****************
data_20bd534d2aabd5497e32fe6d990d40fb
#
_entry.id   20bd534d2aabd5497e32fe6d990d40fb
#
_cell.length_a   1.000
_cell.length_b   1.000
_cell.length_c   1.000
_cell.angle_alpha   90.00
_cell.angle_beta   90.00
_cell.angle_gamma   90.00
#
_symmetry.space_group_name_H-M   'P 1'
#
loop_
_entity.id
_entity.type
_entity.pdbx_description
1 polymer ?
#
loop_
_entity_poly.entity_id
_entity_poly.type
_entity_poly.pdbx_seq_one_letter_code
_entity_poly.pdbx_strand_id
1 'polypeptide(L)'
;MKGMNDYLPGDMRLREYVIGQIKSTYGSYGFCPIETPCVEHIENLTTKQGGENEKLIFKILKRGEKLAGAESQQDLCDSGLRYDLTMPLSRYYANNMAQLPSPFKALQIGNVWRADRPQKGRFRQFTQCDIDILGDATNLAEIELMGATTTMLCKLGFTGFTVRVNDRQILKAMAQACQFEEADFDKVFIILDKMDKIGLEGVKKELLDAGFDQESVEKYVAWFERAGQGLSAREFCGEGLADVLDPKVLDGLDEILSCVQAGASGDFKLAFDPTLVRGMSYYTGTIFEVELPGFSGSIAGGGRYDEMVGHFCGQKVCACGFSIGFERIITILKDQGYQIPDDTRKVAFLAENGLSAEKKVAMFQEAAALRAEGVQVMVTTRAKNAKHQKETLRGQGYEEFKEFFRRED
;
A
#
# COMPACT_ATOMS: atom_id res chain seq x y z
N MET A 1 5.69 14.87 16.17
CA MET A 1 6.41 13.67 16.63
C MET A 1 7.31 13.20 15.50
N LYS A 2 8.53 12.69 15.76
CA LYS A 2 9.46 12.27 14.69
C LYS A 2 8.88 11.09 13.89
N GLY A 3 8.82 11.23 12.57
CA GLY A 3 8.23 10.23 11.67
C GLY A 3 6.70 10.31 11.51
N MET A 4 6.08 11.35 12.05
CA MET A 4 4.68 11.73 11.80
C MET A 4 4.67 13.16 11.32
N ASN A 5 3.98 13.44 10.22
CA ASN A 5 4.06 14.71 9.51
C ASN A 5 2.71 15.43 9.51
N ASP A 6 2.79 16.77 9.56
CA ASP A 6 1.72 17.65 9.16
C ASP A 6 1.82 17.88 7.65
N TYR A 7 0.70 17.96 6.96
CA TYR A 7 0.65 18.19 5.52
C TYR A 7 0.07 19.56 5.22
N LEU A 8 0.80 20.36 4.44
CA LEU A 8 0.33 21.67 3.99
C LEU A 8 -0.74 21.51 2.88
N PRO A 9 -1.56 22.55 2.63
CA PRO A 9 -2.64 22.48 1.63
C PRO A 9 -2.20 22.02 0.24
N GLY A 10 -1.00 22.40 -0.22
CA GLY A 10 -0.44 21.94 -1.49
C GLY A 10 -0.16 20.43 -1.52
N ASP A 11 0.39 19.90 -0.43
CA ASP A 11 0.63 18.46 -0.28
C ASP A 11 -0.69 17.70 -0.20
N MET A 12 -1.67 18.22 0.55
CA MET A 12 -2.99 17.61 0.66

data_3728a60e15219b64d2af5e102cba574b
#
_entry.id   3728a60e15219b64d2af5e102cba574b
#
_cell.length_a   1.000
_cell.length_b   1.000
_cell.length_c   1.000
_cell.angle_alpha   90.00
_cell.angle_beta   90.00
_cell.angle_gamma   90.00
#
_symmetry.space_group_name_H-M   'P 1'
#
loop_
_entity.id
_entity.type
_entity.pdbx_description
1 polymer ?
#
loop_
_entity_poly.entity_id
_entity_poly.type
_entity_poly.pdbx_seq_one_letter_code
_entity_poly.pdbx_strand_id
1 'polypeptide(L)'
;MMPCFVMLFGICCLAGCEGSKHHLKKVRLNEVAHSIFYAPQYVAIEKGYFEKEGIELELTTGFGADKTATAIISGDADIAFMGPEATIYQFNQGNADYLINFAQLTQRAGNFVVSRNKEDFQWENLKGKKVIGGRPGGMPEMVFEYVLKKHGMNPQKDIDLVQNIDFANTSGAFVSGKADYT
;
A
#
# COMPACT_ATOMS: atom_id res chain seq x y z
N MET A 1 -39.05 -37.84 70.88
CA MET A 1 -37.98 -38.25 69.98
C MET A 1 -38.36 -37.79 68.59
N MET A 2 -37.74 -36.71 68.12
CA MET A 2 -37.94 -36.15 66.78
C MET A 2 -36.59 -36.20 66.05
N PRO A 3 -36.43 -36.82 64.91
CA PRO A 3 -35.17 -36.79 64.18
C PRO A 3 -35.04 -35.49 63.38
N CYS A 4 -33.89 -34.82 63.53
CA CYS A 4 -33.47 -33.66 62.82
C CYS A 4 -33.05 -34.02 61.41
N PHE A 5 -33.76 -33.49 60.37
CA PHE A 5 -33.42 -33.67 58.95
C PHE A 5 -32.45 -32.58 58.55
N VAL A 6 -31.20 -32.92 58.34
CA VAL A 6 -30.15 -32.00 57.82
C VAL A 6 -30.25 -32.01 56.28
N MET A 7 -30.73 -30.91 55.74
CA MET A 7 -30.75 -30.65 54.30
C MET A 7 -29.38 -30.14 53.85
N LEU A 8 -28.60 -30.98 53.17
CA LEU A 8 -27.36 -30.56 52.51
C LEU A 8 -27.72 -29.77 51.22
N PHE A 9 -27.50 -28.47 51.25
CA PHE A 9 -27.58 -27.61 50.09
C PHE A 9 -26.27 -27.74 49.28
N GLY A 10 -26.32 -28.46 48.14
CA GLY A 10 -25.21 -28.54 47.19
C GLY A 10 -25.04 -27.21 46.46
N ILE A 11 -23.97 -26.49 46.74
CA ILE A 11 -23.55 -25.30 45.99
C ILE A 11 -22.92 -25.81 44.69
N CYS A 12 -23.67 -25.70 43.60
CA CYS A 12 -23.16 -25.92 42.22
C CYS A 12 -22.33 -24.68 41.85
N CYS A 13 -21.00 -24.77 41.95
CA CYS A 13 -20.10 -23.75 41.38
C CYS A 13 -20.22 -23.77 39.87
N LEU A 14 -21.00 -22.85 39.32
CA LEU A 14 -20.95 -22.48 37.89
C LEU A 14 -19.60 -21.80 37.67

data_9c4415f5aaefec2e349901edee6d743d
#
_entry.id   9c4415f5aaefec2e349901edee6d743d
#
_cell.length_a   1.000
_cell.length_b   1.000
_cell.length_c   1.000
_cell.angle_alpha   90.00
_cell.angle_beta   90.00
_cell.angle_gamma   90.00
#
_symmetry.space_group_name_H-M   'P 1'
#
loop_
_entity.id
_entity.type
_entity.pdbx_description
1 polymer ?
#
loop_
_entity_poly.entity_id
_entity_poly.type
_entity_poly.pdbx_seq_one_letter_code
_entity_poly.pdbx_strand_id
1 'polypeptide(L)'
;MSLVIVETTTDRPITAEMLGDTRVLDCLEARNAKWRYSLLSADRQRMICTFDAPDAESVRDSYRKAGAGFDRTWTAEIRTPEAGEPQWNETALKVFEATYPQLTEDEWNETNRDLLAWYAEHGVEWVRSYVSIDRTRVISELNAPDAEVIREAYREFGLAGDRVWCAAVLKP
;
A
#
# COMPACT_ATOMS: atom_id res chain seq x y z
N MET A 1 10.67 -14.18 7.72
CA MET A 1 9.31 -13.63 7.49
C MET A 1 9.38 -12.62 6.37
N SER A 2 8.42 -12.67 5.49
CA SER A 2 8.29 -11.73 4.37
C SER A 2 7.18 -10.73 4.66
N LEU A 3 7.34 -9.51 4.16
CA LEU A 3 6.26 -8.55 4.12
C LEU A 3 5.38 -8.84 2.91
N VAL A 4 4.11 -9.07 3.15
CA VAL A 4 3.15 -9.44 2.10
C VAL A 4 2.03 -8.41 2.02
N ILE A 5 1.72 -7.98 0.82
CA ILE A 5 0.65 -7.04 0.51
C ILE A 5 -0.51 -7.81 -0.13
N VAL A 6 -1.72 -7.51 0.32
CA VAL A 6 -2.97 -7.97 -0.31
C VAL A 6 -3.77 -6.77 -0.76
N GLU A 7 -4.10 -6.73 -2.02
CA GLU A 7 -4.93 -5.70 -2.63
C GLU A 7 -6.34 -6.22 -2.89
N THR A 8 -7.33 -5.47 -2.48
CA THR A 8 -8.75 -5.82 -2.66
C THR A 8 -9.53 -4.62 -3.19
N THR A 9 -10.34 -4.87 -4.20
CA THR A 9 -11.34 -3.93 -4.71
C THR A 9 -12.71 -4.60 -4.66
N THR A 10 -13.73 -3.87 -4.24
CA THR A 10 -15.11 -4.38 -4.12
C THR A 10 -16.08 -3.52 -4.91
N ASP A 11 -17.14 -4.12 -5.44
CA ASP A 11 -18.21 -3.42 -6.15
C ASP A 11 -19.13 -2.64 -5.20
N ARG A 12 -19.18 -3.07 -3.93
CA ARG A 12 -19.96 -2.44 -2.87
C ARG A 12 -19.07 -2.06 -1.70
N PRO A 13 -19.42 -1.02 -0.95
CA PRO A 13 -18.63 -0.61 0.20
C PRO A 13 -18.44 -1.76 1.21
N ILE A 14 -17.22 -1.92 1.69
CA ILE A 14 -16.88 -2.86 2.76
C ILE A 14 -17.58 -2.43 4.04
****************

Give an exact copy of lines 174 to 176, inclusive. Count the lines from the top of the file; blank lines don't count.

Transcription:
N LEU A 3 7.34 -9.51 4.16
CA LEU A 3 6.26 -8.55 4.12
C LEU A 3 5.38 -8.84 2.91